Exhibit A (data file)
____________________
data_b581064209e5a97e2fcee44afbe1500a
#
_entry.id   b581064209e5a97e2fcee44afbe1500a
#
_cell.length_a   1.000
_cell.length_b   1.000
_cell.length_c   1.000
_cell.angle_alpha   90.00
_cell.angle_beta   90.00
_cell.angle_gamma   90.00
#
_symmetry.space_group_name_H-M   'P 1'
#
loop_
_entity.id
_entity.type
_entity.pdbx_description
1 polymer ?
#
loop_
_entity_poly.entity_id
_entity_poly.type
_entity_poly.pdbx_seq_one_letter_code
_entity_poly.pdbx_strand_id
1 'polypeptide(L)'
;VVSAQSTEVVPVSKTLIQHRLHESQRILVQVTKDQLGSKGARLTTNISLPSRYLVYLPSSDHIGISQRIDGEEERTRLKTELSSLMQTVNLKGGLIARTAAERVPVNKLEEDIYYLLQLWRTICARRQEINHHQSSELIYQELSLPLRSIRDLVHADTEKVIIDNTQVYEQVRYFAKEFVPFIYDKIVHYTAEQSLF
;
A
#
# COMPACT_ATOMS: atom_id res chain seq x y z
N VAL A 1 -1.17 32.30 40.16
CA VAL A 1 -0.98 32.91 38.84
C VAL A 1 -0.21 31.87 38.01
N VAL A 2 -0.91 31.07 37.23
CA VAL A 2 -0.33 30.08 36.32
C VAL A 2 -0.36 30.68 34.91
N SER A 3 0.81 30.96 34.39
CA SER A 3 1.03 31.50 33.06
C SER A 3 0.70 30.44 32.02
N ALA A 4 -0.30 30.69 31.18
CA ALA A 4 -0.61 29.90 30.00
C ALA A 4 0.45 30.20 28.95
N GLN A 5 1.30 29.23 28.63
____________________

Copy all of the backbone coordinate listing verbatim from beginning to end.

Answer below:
data_b581064209e5a97e2fcee44afbe1500a
#
_entry.id   b581064209e5a97e2fcee44afbe1500a
#
_cell.length_a   1.000
_cell.length_b   1.000
_cell.length_c   1.000
_cell.angle_alpha   90.00
_cell.angle_beta   90.00
_cell.angle_gamma   90.00
#
_symmetry.space_group_name_H-M   'P 1'
#
loop_
_entity.id
_entity.type
_entity.pdbx_description
1 polymer ?
#
loop_
_entity_poly.entity_id
_entity_poly.type
_entity_poly.pdbx_seq_one_letter_code
_entity_poly.pdbx_strand_id
1 'polypeptide(L)'
;VVSAQSTEVVPVSKTLIQHRLHESQRILVQVTKDQLGSKGARLTTNISLPSRYLVYLPSSDHIGISQRIDGEEERTRLKTELSSLMQTVNLKGGLIARTAAERVPVNKLEEDIYYLLQLWRTICARRQEINHHQSSELIYQELSLPLRSIRDLVHADTEKVIIDNTQVYEQVRYFAKEFVPFIYDKIVHYTAEQSLF
;
A
#
# COMPACT_ATOMS: atom_id res chain seq x y z
N VAL A 1 -1.17 32.30 40.16
CA VAL A 1 -0.98 32.91 38.84
C VAL A 1 -0.21 31.87 38.01
N VAL A 2 -0.91 31.07 37.23
CA VAL A 2 -0.33 30.08 36.32
C VAL A 2 -0.36 30.68 34.91
N SER A 3 0.81 30.96 34.39
CA SER A 3 1.03 31.50 33.06
C SER A 3 0.70 30.44 32.02
N ALA A 4 -0.30 30.69 31.18
CA ALA A 4 -0.61 29.90 30.00
C ALA A 4 0.45 30.20 28.95
N GLN A 5 1.30 29.23 28.63